No wonder the Secretary of State said he will challenge the Information Commissioner through the courts rather than open up the free school application process to FOI scrutiny – Mr Gove makes no apology because, he says, releasing the information “would allow opponents of free school applications to attack applications more easily”.
Campaigning and winning
John Cryer, MP for Leyton and Wanstead has offered his support to Our Community Our Schools E17, where the opening of a free school has been held up for at least a year, saying: “The introduction of free schools removes democratic accountability and oversight from children’s education. There will undoubtedly be people running free schools who have the best of intentions but the scandals we have seen so far involving a number of free schools will probably prove to be the tip of the iceberg…Frankly, the government’s free schools programme is barking mad and seems to have been dreamt up by some ideologically driven obsessive somewhere in the bowels of Conservative headquarters.” http://ourcommunityourschools.blogspot.co.uk/
The Warren Comprehensive School in Dagenham and their local Council have won the first step of their legal challenge to the Secretary of State and have called a halt, at least temporarily, to the school’s forced academisation. There was good news too in the West Midlands for Galton Valley Primary School in Smethwick. Back in summer 2013 parents there said they did not need an academy chain to improve their children’s school. In December Ofsted re-inspected the school and graded it ‘good’
Education Select Committee
This expose comes just in time for the Education Select Committee’s enquiry into aspects of academies and free schools. Along with many individuals, trades unions and other organisations, the Anti Academies Alliance has submitted written evidence. All of the statements are here. and here.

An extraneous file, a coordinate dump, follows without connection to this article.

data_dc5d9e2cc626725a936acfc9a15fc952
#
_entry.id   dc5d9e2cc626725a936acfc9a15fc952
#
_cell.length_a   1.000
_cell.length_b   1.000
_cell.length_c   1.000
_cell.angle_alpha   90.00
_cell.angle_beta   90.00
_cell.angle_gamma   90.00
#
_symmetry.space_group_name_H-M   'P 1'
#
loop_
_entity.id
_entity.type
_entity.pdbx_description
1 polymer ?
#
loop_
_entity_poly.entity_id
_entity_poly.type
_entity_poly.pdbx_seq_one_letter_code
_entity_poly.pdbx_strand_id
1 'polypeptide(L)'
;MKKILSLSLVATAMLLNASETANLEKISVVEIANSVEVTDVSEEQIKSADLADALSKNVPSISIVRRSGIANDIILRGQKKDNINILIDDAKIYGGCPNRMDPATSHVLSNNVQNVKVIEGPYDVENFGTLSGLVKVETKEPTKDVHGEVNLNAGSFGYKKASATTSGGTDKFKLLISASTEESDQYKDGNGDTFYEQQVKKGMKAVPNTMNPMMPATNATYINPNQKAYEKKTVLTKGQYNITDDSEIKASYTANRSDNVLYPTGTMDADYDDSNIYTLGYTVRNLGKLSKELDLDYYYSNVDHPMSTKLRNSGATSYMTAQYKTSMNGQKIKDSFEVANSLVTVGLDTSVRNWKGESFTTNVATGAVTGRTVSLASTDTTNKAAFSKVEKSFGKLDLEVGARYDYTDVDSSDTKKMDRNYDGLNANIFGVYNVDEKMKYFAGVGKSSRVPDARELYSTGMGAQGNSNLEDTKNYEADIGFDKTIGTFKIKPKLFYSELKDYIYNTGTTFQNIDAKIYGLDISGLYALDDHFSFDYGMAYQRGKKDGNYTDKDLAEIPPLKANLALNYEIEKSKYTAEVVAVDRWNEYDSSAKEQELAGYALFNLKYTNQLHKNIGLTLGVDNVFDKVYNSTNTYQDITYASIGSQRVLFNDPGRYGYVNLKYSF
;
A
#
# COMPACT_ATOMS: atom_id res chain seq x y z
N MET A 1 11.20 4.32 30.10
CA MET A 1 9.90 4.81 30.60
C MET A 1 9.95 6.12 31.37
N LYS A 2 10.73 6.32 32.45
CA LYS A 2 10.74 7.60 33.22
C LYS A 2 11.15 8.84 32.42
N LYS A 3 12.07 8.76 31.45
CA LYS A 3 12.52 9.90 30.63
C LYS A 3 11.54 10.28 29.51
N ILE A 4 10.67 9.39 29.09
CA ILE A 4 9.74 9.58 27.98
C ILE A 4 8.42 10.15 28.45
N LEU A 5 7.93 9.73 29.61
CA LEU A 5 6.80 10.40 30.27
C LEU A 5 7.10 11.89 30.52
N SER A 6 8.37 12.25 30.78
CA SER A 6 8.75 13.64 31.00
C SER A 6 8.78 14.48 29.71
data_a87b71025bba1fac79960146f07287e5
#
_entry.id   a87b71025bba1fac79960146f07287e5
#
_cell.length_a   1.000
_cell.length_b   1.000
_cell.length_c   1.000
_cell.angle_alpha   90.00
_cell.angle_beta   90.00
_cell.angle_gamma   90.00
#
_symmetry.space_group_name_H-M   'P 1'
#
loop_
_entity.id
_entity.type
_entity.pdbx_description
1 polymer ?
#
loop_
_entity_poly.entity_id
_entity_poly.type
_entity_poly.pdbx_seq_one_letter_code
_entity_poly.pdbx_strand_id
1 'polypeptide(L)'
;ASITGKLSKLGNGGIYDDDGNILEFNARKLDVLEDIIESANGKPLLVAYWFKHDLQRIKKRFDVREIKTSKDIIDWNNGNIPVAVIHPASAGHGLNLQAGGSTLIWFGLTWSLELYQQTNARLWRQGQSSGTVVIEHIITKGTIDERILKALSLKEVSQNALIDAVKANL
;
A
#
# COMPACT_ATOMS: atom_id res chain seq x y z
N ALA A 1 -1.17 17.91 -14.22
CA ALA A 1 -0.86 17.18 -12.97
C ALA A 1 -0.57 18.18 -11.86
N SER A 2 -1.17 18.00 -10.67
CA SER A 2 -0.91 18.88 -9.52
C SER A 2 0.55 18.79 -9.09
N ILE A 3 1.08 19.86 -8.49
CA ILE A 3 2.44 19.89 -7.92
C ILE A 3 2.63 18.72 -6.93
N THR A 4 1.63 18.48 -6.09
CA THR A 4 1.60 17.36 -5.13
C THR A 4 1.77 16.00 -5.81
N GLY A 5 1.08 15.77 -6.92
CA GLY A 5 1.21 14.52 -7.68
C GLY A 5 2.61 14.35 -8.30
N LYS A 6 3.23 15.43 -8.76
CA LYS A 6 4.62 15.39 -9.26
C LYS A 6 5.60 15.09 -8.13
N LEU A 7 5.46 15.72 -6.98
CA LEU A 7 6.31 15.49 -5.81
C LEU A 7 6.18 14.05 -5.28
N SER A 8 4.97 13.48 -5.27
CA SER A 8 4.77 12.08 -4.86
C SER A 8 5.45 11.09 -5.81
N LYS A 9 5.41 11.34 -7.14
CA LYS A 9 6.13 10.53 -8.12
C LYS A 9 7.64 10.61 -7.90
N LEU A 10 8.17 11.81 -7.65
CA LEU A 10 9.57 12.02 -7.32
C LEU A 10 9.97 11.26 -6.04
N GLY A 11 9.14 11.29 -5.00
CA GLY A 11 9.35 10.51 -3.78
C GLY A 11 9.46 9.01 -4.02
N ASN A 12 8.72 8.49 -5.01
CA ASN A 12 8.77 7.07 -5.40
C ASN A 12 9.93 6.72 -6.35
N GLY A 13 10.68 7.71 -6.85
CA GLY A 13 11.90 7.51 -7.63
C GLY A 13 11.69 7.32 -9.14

The DfE’s evidence of the success of sponsored academies cited the 69% SATS result at the former Downhills school in Tottenham; not so striking when compared with the 67% achieved before it became an academy! The Ofsted PR spinning machine seems to be in overdrive as well. Writing for the NAHT, Warwick Mansell says “there is good evidence from last month’s [Ofsted] annual report that, while statistically individual inspectors seem to be treating schools of different types even-handedly, at a national level in terms of the interpretation of complex statistics, Sir Michael [Wilshaw] may not be: he seems to be making allowances for sponsored academies which he has not made for non-academy state-funded schools”.
Wednesday 22 January 7.00pm: West London Education Question Time Chaired by Adrian Chiles. Panellists include Christine Blower, General Secretary, NUT and the former children’s laureate, Michael Rosen. It’s a free event but please reserve a place. This is the first of a national series – look out for more dates. The next will be on 27 February chaired by Fiona Phillips in South London where panellists will include Gus John and Lib Peck, leader of Lambeth Council.
AAA public meeting and AGM
Saturday 25 January 1.00pm: Campaigning for Education – Gove’s Reforms in Trouble
Speakers include Christine Blower, Rob Kelsall and parents from the victorious Save Snaresbrook campaign. Everyone is welcome but please follow the link to register.